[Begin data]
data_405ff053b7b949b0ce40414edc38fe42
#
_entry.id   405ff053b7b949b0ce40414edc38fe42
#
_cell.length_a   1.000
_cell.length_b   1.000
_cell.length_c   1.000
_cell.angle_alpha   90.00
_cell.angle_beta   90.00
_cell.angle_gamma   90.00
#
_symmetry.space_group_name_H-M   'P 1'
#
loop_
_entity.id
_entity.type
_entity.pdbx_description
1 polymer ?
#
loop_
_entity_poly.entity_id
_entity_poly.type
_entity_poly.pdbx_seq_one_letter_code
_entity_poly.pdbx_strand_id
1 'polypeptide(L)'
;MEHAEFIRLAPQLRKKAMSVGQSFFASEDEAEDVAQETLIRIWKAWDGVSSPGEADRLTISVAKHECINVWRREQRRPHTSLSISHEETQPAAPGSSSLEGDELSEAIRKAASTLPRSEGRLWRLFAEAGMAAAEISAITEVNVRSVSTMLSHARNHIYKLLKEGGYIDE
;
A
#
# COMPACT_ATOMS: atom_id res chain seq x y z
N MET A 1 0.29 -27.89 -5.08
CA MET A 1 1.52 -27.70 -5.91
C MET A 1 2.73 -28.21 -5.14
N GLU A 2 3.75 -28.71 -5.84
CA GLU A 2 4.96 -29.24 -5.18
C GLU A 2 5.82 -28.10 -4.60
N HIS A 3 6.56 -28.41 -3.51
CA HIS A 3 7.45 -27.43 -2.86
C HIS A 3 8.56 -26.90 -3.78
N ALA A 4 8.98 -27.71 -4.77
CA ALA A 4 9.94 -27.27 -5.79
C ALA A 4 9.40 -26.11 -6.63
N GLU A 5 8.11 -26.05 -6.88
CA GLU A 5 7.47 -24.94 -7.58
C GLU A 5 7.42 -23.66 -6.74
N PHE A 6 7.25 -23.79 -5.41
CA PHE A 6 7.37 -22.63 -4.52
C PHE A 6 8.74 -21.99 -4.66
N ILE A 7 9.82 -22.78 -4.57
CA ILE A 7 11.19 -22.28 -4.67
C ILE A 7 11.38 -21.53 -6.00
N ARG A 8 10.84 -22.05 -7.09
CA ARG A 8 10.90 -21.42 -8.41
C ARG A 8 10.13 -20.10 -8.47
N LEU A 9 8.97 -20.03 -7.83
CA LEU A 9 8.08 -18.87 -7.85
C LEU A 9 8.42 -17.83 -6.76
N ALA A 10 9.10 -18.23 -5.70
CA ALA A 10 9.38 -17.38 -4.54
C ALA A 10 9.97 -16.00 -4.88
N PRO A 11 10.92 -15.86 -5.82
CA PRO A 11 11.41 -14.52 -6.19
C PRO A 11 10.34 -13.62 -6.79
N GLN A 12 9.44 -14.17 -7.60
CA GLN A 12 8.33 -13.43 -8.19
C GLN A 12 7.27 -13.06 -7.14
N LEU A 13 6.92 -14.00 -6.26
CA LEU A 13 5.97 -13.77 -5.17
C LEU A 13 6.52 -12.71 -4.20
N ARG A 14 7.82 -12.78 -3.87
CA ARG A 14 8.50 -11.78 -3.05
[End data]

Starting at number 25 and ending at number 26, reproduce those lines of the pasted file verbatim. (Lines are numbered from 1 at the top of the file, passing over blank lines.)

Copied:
1 'polypeptide(L)'
;MEHAEFIRLAPQLRKKAMSVGQSFFASEDEAEDVAQETLIRIWKAWDGVSSPGEADRLTISVAKHECINVWRREQRRPHTSLSISHEETQPAAPGSSSLEGDELSEAIRKAASTLPRSEGRLWRLFAEAGMAAAEISAITEVNVRSVSTMLSHARNHIYKLLKEGGYIDE